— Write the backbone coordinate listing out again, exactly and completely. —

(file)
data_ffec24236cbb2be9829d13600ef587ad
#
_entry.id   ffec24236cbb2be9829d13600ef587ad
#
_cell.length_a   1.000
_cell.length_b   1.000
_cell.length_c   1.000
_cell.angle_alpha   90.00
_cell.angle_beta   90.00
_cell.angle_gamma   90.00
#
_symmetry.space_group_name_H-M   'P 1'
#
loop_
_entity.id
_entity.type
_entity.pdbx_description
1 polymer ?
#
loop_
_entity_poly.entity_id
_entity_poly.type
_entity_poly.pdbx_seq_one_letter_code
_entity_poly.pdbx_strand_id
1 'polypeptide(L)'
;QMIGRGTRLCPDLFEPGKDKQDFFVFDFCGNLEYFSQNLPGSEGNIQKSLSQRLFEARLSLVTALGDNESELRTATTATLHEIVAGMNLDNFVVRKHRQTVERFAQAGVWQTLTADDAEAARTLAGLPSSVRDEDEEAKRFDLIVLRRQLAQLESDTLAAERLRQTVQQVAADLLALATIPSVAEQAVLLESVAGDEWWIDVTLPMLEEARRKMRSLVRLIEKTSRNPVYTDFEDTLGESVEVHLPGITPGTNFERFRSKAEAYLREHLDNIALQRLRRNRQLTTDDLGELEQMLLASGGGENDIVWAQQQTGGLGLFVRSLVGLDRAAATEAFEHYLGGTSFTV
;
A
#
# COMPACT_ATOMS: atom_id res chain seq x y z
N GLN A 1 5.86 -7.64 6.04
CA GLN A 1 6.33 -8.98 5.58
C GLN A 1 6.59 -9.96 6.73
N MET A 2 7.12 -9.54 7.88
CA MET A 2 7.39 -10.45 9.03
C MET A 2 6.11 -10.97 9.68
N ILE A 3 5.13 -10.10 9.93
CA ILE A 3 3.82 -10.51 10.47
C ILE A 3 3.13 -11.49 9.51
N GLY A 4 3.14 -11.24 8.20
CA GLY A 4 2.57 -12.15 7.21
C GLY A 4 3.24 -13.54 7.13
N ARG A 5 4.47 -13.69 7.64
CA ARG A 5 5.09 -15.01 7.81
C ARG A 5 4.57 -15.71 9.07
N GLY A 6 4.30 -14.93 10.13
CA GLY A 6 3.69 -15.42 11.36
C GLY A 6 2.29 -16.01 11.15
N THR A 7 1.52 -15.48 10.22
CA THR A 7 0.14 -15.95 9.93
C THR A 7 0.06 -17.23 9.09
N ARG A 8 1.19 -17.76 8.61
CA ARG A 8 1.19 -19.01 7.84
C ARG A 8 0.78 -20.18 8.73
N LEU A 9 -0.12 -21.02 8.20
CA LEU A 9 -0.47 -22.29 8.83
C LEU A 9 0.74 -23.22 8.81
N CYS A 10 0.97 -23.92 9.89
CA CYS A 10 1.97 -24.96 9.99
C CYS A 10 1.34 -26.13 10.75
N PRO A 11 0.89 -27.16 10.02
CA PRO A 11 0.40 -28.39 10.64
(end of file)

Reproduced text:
data_ffec24236cbb2be9829d13600ef587ad
#
_entry.id   ffec24236cbb2be9829d13600ef587ad
#
_cell.length_a   1.000
_cell.length_b   1.000
_cell.length_c   1.000
_cell.angle_alpha   90.00
_cell.angle_beta   90.00
_cell.angle_gamma   90.00
#
_symmetry.space_group_name_H-M   'P 1'
#
loop_
_entity.id
_entity.type
_entity.pdbx_description
1 polymer ?
#
loop_
_entity_poly.entity_id
_entity_poly.type
_entity_poly.pdbx_seq_one_letter_code
_entity_poly.pdbx_strand_id
1 'polypeptide(L)'
;QMIGRGTRLCPDLFEPGKDKQDFFVFDFCGNLEYFSQNLPGSEGNIQKSLSQRLFEARLSLVTALGDNESELRTATTATLHEIVAGMNLDNFVVRKHRQTVERFAQAGVWQTLTADDAEAARTLAGLPSSVRDEDEEAKRFDLIVLRRQLAQLESDTLAAERLRQTVQQVAADLLALATIPSVAEQAVLLESVAGDEWWIDVTLPMLEEARRKMRSLVRLIEKTSRNPVYTDFEDTLGESVEVHLPGITPGTNFERFRSKAEAYLREHLDNIALQRLRRNRQLTTDDLGELEQMLLASGGGENDIVWAQQQTGGLGLFVRSLVGLDRAAATEAFEHYLGGTSFTV
;
A
#
# COMPACT_ATOMS: atom_id res chain seq x y z
N GLN A 1 5.86 -7.64 6.04
CA GLN A 1 6.33 -8.98 5.58
C GLN A 1 6.59 -9.96 6.73
N MET A 2 7.12 -9.54 7.88
CA MET A 2 7.39 -10.45 9.03
C MET A 2 6.11 -10.97 9.68
N ILE A 3 5.13 -10.10 9.93
CA ILE A 3 3.82 -10.51 10.47
C ILE A 3 3.13 -11.49 9.51
N GLY A 4 3.14 -11.24 8.20
CA GLY A 4 2.57 -12.15 7.21
C GLY A 4 3.24 -13.54 7.13
N ARG A 5 4.47 -13.69 7.64
CA ARG A 5 5.09 -15.01 7.81
C ARG A 5 4.57 -15.71 9.07
N GLY A 6 4.30 -14.93 10.13
CA GLY A 6 3.69 -15.42 11.36
C GLY A 6 2.29 -16.01 11.15
N THR A 7 1.52 -15.48 10.22
CA THR A 7 0.14 -15.95 9.93
C THR A 7 0.06 -17.23 9.09
N ARG A 8 1.19 -17.76 8.61
CA ARG A 8 1.19 -19.01 7.84
C ARG A 8 0.78 -20.18 8.73
N LEU A 9 -0.12 -21.02 8.20
CA LEU A 9 -0.47 -22.29 8.83
C LEU A 9 0.74 -23.22 8.81
N CYS A 10 0.97 -23.92 9.89
CA CYS A 10 1.97 -24.96 9.99
C CYS A 10 1.34 -26.13 10.75
N PRO A 11 0.89 -27.16 10.02
CA PRO A 11 0.40 -28.39 10.64